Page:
# Get Data from Separate Workbooks in Excel

How to get data from separate workbooks in Excel. This tutorial includes an example using a formula that uses data from a separate workbook and also a quick method to copy and link to a series of data from another workbook.

### Sections:

Formula with Data on Another Workbook

Link to a Series of Data from Another Workbook

## Formula with Data on Another Workbook

Using a formula on data from a separate Excel file.

- Make sure that both workbooks are open at the same time.
- Start typing the function/formula
- When you get to the point where you need to reference data from the other workbook, simply navigate to that workbook - do not type anything at all before going to the other workbook.

Once on the second workbook, you should notice the formula that we started to enter appear in the formula bar. This is how you know you did this step correctly. - Now, continue filling-out the formula.

You will notice that the formula bar fills-in with a lot of extra stuff instead of just the range reference. This is normal and is how the formula knows that the range is located in a separate file. - Continue to enter the formula/function here on the source-data workbook.

If you need to navigate back to the original file for another argument, make sure that you first type the comma that separates the last argument from the current one. If you fail to do this, the references to the other workbook will not function. - Once you finish the formula, hit Enter and Excel should take you back to the original file where you started entering the formula.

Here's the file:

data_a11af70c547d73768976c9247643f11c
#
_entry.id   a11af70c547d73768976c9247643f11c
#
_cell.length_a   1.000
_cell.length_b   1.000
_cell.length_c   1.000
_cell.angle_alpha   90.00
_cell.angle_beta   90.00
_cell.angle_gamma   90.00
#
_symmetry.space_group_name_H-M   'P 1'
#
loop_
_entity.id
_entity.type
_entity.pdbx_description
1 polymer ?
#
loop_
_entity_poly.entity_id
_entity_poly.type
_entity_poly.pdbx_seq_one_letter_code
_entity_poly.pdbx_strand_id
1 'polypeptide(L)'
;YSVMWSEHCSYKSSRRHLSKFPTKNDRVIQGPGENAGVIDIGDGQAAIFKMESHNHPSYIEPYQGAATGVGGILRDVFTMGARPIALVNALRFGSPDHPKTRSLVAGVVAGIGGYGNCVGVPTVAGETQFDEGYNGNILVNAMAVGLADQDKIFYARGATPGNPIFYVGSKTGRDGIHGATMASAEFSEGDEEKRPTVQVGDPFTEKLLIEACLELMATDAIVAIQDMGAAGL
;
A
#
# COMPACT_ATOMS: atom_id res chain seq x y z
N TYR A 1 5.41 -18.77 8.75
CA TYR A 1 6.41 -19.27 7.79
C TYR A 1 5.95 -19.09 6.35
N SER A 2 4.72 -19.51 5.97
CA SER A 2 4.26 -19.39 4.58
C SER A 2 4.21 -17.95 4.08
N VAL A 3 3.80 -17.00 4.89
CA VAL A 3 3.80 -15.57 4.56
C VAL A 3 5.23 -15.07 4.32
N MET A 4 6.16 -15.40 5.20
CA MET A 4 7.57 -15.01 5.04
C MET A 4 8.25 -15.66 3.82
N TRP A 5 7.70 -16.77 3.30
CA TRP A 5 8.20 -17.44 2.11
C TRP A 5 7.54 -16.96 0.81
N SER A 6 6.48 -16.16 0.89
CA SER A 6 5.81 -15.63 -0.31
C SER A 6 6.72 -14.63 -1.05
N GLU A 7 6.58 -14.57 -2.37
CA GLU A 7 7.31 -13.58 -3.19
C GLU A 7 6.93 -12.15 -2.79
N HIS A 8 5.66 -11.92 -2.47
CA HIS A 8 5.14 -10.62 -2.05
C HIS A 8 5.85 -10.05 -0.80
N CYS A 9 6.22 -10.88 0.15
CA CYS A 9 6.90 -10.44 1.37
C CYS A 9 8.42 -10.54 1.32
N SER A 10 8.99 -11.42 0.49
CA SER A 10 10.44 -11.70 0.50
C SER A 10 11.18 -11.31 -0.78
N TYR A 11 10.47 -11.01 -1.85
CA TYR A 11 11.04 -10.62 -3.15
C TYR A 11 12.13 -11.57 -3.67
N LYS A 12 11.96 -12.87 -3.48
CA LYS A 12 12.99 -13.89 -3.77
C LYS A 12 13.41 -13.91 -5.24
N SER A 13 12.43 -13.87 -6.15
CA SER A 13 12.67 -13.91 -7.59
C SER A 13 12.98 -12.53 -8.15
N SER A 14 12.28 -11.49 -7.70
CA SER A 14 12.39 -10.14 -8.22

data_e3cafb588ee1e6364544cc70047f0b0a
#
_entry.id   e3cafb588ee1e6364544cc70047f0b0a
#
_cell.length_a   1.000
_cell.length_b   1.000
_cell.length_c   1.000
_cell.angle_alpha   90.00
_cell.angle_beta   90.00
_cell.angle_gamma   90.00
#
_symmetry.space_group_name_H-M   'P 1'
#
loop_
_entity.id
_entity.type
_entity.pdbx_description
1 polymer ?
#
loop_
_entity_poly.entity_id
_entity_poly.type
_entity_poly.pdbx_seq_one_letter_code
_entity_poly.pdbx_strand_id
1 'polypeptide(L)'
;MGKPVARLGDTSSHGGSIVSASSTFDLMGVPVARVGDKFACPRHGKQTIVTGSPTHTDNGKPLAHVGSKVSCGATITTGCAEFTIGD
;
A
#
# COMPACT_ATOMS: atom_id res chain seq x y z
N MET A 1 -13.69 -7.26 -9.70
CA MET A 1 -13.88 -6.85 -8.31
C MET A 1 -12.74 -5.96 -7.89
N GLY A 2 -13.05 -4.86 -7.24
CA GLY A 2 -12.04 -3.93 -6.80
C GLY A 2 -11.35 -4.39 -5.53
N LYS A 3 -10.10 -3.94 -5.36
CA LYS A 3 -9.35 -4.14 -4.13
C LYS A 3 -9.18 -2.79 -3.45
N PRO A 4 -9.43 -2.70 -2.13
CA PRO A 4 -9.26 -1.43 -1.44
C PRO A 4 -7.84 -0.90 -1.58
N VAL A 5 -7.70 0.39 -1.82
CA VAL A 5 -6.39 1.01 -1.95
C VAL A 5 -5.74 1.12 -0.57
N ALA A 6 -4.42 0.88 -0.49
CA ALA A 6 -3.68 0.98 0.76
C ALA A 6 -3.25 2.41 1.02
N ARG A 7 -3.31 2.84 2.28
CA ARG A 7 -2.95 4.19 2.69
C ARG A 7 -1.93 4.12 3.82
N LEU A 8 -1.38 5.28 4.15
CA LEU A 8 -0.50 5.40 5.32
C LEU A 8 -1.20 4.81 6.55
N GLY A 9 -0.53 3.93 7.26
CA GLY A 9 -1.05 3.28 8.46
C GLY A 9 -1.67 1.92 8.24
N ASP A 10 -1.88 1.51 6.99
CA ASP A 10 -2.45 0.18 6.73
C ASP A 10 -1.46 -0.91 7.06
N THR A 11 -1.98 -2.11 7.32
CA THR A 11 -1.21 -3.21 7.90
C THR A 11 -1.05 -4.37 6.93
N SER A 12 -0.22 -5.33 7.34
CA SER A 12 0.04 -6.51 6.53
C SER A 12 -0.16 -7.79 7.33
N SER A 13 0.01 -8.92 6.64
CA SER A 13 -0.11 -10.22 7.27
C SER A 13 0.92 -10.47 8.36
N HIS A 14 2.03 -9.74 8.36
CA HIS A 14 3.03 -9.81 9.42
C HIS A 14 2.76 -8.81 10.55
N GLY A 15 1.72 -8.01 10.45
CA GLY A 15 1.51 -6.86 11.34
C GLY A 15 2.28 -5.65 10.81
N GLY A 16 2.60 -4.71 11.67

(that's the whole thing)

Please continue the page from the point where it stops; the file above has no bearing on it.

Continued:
If you take a look at the formula now, you will see it looks like this:

`=SUM('[Get Data from Separate Workbooks 2.xlsx]Sheet1'!$B$2:$B$10)`

**Get Data from Separate Workbooks 2.xlsx** is the name of the other workbook where we got the data from.

**Sheet1** is the sheet in the other workbook.

**$B$2:$B$10** is the range reference.

When linking between multiple workbooks, all 3 of these pieces of information will be present.

## Link to a Series of Data from Another Workbook

You can quickly setup a series of links that pull data in from another workbook. This allows you to do things like, essentially, copy a data table from one workbook to another.

There are a number of ways you can do this; here, I'll show you a very simple way that will pull-in the most recent data from another workbook each time the workbook is opened or refreshed.

- Make sure both workbooks are open.
- Type
**=**into the cell on the first workbook: - Go to the other workbook and click the first cell of the data series.

You know you did this correctly when you see the formula bar look like it does in the photo above; the name of the current workbook along with the sheet name and range reference should be present. - Hit Enter and it should complete the formula and take you back to the original workbook.

You should now see the value from the other workbook appear here. - To get the rest of the data, double-click the cell with the formula we just made, and remove the dollar signs from in front of the range reference.

It should now look like this:

Hit Enter and we are ready for the next step. - Select the cell with the formula and click the quick-grab handle in the lower-right corner of the cell. Drag this cell down for as many cells as are needed to get all of the cells from the source-data table.
- Click the quick-grab handle again and drag it to the right to do the same thing.

Now, all of the data is linked to the other workbook and, when you update the original workbook, this one will also be updated with the new data.

Each one of these cells is a link to the other workbook:

## Notes

The methods above will work to get data from the source-workbooks even when they are closed.

If you open the master workbook while the source-workbook is closed, the references to the other Excel file will also include the directory in which it is located on your computer; this is normal; don't worry about it and don't change the formulas unless you really have to as it is very easy to mess them up.

Don't forget to download the sample files for this tutorial to work along in Excel.

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